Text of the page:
I was expressing personal sentiments that developed as part of my personal Pagan orientation. I wasn't defining Paganism for everyone. I do respect that other adopters of the Pagan label arrive at different sentiments. That's the Nature of Paganism in contemporary, information-rich society, and it's a beautiful thing!

    Quote Originally Posted by B. de Corbin View Post
    Although "aesthetics" is, technically, the philosophy exploring "what is beauty?", it does, of necessity also include the contemplation of "what is ugly?", since no thing can be understood without also understanding it's not thing.
    I'm not convinced of that. If one likes the concept of Beauty as the experience of perceiving Truth, a juxtaposition to conceptual ugliness may not be clarifying. The opposite of a perception isn't a different thing, it's rather a a non-event, something that might happen but hasn't. Further, what might we call the opposite of recognizing Truth when we see it? A missed opportunity? Misunderstanding? Error, perhaps?

    It's not that I don't understand the common parlance or that I don't appreciate the linguistic value of the juxtaposition. I get it, but because I do like the equation of Truth and Beauty, I'm probably more inclined to use different terms to express the more common comparison: maybe ugly vs. pretty, for example.

    Quote Originally Posted by B. de Corbin View Post

    [examples snipped for brevity]

    ...However, recogognizing these things does not reduce the immediate affect of one's gut-level response to the perception of beauty; instead, they create additional avenues of appreciating beauty on an intellectual level - as well as through yer bowels.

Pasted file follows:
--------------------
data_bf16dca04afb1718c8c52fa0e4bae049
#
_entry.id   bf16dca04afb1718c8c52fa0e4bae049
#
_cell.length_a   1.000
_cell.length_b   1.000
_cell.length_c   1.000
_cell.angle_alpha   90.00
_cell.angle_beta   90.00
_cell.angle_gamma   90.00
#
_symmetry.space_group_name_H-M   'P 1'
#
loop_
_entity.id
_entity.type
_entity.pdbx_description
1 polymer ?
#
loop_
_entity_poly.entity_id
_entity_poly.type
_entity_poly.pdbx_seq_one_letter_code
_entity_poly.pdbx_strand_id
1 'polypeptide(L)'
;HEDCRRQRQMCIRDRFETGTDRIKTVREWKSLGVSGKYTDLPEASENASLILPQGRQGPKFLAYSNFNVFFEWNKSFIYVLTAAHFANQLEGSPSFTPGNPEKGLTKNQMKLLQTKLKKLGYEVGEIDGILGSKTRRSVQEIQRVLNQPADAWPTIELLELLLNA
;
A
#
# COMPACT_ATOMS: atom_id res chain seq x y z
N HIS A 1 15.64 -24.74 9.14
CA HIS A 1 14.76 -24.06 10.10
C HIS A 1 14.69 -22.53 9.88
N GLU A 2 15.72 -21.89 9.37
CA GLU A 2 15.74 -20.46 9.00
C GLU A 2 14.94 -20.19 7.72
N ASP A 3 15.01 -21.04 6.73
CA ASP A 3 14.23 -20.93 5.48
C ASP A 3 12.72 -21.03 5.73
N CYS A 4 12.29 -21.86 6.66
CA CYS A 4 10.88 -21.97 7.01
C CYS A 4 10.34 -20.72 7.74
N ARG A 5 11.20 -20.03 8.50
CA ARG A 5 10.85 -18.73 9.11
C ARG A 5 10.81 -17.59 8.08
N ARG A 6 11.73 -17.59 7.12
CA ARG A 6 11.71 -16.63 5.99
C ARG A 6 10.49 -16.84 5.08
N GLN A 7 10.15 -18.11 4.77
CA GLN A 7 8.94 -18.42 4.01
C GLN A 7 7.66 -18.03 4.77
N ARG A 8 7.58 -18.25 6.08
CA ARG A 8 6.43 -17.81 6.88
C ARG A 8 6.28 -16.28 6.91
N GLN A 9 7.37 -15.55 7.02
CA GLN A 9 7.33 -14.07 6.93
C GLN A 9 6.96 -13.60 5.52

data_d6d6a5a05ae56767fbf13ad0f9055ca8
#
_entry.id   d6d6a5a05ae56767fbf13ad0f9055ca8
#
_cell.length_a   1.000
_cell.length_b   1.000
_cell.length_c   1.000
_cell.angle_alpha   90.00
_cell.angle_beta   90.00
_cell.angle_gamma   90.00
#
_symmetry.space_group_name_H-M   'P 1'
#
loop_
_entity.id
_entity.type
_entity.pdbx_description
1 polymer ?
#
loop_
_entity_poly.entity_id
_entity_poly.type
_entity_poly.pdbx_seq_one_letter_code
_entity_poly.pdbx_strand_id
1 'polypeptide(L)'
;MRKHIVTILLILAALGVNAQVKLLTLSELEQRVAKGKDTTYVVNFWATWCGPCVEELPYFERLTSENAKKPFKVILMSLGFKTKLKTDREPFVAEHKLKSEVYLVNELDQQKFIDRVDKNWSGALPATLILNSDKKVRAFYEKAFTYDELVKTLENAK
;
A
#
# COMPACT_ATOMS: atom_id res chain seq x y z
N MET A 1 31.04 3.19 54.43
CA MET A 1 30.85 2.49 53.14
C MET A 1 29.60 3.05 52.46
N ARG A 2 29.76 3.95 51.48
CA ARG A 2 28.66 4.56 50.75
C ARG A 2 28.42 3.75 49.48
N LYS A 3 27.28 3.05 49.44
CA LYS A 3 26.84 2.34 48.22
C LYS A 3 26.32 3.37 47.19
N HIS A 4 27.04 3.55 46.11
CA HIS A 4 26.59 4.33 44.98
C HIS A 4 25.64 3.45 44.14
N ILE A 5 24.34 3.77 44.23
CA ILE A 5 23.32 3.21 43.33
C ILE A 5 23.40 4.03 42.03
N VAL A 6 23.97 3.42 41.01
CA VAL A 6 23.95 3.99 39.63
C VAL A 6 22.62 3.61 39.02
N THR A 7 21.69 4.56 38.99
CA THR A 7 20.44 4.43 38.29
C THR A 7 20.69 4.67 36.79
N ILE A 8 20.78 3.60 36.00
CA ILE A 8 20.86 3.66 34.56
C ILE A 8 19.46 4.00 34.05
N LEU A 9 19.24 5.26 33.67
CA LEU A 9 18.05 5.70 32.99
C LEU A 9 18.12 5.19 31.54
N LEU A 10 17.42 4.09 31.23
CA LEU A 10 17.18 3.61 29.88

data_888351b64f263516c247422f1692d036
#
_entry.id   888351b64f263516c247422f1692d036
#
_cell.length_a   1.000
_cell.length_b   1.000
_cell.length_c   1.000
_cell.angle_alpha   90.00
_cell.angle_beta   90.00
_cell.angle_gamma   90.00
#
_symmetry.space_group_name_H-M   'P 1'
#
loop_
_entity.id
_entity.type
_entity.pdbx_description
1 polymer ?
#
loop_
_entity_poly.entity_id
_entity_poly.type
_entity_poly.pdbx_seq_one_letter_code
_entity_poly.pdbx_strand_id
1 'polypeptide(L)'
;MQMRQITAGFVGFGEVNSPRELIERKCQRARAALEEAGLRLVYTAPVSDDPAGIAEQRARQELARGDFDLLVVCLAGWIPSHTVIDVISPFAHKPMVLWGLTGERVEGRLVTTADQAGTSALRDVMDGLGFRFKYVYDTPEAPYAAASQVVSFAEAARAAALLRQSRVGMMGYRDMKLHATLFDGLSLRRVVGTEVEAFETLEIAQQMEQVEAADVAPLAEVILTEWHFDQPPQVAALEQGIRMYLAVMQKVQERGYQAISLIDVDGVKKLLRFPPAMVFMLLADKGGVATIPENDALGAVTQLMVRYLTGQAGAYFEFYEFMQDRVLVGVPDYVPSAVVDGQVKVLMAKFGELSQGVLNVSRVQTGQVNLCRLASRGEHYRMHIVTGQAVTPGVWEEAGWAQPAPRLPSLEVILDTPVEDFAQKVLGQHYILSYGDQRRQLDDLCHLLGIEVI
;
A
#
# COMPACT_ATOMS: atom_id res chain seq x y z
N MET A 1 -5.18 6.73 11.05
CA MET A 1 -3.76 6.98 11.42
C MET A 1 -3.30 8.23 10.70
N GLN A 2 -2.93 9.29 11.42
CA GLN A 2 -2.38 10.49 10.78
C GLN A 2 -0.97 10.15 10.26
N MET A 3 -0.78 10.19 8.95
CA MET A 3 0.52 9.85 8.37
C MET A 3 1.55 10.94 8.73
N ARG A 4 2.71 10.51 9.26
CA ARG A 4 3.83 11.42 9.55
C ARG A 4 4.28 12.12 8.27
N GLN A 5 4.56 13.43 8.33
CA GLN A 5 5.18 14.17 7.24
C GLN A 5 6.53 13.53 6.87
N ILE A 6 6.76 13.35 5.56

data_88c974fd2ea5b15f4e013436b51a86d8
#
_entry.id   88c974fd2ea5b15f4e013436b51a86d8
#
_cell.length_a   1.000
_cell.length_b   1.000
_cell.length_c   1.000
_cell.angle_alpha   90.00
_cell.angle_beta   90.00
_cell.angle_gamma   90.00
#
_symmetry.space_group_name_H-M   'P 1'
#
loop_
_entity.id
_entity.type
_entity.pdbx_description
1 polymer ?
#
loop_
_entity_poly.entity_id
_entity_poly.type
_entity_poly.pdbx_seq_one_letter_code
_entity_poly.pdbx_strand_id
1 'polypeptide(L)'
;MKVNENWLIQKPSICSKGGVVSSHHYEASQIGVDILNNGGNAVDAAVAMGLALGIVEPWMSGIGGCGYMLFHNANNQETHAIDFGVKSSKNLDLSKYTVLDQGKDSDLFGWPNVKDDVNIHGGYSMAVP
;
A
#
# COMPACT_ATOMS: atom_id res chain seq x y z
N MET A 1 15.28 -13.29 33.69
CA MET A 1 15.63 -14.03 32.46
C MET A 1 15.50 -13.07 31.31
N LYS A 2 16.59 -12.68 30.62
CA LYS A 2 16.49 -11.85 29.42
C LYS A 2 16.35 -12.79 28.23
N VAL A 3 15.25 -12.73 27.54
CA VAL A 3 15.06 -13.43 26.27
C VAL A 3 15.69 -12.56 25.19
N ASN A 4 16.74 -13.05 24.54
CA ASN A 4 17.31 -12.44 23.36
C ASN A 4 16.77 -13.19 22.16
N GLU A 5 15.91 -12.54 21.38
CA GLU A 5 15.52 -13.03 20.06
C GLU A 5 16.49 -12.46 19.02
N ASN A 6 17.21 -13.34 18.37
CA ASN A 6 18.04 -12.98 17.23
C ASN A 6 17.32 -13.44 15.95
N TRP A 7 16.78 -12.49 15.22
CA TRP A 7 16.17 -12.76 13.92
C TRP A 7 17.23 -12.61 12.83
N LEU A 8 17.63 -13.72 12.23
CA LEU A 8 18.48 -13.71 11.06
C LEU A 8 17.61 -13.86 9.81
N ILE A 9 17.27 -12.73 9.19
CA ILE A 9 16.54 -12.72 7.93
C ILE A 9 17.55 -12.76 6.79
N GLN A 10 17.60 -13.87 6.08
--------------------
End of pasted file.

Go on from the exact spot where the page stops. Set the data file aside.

Do you think there's a meaningful difference between the guttural response and appreciation?

  9. #29
    The Gaze of the Abyss B. de Corbin's Avatar
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    Re: Does science reduce appreciation of beauty?

    Quote Originally Posted by R. Eugene Laughlin View Post
    I'm not convinced of that...

    ...Do you think there's a meaningful difference between the guttural response and appreciation?
    OK. I'm disinterested in convincing any body of any thing. For the record, though, there are two basic ways of knowing a thing that often work in conjunction (often, but not always. "Dark Matter" for example) - knowing what a thing is, and knowing what it is not (in art terms, foreground and background).

    No. A gut response is one of many ways of appreciating.
    Those who have suffered understand suffering and therefore extend their hand.

    I can't do everything, but I can do something.

  10. #30
    Member R. Eugene Laughlin's Avatar
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    Re: Does science reduce appreciation of beauty?

    Quote Originally Posted by B. de Corbin View Post
    OK. I'm disinterested in convincing any body of any thing.
    Apologies. I wasn't literally asking you to try to convince me of anything. That phrase was intended as a rhetorical lead-in, an alert that an alternative perspective would follow. While a response to the alternative ideas was/is welcome, it was neither requested nor expected. I use question marks to signal that.